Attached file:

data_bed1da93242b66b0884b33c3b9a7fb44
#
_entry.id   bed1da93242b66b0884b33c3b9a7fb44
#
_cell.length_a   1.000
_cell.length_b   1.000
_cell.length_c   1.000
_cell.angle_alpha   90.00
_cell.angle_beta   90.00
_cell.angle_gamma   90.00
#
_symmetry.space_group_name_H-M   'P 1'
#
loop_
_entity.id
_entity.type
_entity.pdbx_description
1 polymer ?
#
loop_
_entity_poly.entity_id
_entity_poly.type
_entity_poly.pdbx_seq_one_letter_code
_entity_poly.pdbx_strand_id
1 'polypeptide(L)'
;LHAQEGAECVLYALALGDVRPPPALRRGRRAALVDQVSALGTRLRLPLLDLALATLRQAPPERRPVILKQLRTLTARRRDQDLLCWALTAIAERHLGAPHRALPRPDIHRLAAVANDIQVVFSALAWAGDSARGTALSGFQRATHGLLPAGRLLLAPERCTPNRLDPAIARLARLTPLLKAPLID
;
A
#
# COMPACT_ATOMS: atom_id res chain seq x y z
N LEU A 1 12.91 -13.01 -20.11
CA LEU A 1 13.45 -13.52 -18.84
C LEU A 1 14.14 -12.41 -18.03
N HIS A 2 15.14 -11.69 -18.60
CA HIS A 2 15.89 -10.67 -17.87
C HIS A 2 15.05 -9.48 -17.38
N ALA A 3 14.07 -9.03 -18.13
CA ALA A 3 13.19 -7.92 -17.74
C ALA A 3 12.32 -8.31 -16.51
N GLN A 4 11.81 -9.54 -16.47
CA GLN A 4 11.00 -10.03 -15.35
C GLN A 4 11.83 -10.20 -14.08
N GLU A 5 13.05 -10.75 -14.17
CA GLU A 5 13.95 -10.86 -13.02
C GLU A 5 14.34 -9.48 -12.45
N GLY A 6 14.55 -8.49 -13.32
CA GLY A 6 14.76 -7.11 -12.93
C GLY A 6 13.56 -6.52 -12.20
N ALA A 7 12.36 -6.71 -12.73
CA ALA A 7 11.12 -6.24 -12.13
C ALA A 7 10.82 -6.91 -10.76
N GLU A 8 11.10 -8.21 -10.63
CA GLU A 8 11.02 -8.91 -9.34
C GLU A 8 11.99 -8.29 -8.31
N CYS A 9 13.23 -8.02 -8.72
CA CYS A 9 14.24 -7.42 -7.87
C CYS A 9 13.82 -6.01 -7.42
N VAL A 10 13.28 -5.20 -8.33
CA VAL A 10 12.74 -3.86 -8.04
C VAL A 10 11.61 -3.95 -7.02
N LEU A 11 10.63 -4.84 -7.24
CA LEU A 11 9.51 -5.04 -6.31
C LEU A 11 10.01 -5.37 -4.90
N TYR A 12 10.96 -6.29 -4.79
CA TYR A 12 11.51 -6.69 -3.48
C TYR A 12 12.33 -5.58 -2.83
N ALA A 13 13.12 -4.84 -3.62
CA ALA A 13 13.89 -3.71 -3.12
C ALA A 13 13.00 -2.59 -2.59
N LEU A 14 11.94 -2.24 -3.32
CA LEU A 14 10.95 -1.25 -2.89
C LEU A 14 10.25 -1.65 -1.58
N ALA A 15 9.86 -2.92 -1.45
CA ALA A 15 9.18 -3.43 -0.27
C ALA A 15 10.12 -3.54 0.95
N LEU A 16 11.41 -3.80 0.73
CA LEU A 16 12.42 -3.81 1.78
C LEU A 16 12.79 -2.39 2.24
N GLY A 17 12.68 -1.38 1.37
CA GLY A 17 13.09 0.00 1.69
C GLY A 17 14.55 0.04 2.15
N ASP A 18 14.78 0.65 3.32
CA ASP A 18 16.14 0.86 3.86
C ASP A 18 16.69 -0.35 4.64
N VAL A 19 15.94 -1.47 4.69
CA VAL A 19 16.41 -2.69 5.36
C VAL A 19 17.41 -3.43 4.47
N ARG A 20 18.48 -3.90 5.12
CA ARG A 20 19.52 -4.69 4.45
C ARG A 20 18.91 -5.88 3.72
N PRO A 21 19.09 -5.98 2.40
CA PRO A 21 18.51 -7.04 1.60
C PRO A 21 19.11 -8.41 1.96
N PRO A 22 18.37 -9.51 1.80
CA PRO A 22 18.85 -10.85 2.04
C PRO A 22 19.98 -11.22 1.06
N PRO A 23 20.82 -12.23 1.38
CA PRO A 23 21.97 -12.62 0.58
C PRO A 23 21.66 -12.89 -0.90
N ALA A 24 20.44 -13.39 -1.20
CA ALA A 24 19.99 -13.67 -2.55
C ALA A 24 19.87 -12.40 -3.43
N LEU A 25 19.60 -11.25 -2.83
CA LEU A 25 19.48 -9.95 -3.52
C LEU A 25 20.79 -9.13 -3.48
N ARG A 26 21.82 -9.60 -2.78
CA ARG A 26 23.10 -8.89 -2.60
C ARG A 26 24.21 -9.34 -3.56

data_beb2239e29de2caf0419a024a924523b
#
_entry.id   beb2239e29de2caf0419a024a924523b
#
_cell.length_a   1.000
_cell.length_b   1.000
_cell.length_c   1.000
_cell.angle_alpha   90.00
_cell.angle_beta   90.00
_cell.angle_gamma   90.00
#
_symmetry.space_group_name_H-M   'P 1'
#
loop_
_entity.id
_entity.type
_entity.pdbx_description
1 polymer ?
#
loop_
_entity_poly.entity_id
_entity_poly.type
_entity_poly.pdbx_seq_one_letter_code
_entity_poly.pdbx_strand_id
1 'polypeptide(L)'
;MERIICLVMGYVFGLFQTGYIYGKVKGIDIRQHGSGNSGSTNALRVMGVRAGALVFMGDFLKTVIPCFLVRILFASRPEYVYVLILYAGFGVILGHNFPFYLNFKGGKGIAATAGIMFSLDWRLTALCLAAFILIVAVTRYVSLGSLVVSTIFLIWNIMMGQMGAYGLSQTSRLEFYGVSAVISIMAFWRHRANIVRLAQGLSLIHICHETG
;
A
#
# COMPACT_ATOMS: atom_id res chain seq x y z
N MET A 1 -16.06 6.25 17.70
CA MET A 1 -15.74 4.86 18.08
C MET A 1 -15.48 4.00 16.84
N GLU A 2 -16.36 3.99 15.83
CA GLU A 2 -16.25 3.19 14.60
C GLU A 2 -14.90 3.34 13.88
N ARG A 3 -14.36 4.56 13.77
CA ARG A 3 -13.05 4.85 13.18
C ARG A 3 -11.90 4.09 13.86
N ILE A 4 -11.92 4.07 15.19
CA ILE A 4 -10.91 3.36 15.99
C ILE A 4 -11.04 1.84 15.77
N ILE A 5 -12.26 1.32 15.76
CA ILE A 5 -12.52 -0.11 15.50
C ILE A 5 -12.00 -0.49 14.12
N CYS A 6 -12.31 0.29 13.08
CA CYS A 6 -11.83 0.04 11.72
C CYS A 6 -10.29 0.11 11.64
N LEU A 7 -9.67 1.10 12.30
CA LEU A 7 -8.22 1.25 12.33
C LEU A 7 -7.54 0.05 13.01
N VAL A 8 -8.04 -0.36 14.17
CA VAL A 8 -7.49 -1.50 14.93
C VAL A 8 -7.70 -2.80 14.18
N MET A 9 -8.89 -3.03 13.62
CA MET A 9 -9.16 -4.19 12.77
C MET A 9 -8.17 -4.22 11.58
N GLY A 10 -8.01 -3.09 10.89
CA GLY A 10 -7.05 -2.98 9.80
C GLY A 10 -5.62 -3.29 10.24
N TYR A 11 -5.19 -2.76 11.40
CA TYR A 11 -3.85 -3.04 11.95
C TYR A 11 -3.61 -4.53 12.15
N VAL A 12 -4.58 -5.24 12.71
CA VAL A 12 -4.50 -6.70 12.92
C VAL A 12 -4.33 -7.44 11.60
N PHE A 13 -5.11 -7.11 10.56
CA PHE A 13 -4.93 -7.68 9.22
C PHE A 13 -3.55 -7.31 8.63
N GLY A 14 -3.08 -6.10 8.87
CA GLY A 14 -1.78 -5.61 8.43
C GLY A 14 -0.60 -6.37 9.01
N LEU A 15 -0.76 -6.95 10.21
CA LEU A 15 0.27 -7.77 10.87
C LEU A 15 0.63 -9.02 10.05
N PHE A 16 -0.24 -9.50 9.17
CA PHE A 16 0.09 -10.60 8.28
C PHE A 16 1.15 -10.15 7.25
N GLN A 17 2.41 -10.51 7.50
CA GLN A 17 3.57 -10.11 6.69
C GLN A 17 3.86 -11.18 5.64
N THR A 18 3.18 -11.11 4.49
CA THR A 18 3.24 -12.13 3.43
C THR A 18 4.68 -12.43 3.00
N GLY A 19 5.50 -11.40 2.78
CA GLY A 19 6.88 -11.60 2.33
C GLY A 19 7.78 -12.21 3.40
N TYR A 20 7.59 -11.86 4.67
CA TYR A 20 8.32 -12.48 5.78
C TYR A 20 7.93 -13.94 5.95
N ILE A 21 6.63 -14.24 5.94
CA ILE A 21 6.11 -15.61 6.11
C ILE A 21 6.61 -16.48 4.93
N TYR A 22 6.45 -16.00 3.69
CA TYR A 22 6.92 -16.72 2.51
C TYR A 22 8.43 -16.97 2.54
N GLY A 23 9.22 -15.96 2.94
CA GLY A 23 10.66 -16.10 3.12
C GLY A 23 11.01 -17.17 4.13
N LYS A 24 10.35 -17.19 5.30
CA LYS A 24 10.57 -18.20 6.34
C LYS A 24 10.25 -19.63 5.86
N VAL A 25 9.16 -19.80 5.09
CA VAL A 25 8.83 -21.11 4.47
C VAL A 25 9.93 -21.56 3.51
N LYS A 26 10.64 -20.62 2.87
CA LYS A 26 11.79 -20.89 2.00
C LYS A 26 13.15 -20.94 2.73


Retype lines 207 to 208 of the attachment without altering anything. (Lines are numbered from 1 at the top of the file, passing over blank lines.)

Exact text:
C GLY A 23 11.01 -17.17 4.13
N LYS A 24 10.35 -17.19 5.30